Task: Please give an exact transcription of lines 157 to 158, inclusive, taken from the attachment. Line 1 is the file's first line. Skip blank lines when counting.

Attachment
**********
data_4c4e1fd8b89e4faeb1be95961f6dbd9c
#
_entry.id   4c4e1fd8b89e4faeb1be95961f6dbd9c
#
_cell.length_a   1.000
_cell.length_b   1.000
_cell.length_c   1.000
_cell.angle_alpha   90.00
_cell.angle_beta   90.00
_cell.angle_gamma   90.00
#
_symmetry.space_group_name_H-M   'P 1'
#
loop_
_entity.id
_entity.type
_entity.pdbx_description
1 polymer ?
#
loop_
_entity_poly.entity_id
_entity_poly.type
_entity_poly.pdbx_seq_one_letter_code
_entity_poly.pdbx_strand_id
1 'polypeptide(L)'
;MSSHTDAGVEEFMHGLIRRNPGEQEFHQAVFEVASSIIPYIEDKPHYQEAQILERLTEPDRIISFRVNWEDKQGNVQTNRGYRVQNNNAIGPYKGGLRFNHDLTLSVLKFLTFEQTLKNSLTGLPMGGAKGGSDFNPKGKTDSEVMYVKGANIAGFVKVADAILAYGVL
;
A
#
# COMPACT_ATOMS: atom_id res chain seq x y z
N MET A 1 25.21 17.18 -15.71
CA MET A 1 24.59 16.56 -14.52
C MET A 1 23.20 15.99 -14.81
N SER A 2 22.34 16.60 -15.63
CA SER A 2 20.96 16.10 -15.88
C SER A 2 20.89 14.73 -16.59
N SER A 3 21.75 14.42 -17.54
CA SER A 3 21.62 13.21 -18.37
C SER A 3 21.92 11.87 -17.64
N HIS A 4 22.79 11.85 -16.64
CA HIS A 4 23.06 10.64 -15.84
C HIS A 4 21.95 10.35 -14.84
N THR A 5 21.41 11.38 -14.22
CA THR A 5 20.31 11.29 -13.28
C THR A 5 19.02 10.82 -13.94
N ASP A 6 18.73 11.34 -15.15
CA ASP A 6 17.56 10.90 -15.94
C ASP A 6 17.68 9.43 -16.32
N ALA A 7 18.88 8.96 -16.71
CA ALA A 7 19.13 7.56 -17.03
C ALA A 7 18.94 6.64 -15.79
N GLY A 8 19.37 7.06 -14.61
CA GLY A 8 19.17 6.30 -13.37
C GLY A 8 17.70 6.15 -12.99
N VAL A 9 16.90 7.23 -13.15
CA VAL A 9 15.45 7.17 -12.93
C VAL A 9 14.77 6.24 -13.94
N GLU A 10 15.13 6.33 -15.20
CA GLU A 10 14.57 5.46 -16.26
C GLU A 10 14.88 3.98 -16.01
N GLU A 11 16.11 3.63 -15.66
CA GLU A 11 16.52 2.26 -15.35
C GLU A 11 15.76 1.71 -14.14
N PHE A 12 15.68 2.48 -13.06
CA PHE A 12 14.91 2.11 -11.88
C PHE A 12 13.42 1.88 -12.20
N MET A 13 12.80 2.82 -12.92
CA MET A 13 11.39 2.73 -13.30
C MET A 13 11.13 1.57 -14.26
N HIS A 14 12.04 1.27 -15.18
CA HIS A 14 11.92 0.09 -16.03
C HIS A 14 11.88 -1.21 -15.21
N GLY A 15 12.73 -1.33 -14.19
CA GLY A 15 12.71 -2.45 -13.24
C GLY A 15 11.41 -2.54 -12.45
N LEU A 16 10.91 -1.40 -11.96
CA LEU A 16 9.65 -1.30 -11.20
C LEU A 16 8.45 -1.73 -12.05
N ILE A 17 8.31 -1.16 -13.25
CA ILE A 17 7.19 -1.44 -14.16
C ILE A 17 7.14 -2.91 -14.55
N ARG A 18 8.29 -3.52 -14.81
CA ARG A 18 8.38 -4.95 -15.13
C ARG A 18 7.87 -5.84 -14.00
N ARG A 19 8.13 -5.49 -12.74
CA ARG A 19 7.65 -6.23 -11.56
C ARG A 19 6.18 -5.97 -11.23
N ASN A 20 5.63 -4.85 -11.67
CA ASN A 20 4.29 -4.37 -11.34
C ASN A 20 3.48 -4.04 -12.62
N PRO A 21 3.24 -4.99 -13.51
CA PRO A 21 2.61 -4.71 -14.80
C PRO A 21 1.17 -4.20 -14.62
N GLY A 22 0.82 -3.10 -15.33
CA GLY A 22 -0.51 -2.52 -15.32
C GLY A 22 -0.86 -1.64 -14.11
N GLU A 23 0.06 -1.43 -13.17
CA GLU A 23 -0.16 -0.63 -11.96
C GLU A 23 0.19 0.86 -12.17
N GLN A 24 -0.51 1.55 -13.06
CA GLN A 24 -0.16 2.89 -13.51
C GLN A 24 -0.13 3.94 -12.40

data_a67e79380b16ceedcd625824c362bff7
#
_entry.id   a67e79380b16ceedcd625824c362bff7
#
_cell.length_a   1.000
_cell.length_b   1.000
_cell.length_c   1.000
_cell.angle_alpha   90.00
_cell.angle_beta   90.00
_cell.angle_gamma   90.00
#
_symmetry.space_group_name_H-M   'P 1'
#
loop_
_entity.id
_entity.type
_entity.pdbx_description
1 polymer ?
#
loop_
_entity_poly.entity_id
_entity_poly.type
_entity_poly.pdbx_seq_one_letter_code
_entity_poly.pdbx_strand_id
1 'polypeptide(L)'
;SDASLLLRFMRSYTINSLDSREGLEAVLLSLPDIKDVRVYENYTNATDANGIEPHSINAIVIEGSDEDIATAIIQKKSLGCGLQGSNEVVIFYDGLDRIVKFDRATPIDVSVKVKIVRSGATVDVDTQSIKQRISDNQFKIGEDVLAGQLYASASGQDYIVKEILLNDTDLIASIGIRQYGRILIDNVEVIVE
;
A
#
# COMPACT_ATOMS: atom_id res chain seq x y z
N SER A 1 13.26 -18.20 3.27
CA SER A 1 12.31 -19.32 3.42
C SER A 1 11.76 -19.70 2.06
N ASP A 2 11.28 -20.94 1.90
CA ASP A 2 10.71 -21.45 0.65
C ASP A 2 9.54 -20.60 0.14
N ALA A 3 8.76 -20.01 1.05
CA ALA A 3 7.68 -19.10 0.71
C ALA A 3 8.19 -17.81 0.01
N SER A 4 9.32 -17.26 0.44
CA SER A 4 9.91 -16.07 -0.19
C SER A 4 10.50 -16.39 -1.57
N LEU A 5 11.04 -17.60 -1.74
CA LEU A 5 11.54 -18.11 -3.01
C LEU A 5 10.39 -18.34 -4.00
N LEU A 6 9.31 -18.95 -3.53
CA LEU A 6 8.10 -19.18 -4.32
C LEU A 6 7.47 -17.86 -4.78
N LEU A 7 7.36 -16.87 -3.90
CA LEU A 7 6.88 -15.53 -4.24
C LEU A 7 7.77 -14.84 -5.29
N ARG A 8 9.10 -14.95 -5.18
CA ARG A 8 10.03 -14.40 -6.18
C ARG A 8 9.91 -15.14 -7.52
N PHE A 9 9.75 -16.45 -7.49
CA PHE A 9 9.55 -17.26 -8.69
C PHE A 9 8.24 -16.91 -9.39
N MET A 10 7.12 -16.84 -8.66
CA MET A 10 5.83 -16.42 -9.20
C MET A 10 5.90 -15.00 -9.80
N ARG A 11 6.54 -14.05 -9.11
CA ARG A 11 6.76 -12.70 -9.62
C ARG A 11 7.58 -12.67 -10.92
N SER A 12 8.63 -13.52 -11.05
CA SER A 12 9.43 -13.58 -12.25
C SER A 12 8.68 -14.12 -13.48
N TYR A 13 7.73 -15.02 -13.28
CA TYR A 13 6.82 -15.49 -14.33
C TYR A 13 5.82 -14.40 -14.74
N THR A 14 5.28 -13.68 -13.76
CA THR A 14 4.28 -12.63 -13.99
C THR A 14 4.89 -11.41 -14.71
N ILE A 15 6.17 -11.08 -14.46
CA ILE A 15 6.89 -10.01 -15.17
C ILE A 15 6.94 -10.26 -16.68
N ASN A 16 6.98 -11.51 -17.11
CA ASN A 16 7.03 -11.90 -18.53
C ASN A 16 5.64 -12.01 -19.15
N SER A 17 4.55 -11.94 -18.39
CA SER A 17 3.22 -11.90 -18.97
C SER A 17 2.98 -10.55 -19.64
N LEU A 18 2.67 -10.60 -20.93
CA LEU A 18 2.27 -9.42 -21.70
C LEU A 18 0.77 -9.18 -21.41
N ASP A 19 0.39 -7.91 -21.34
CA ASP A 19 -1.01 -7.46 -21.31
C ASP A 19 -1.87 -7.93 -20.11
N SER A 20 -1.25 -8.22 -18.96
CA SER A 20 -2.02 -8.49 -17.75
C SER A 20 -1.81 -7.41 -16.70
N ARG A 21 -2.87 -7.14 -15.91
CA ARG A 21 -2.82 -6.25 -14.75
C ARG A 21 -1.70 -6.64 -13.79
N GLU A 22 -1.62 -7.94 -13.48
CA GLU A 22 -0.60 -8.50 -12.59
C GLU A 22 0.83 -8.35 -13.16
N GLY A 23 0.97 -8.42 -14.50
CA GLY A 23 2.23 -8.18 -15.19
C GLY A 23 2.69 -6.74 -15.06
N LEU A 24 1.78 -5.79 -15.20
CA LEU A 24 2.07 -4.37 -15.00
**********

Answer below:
N PHE A 9 9.75 -16.45 -7.49
CA PHE A 9 9.55 -17.26 -8.69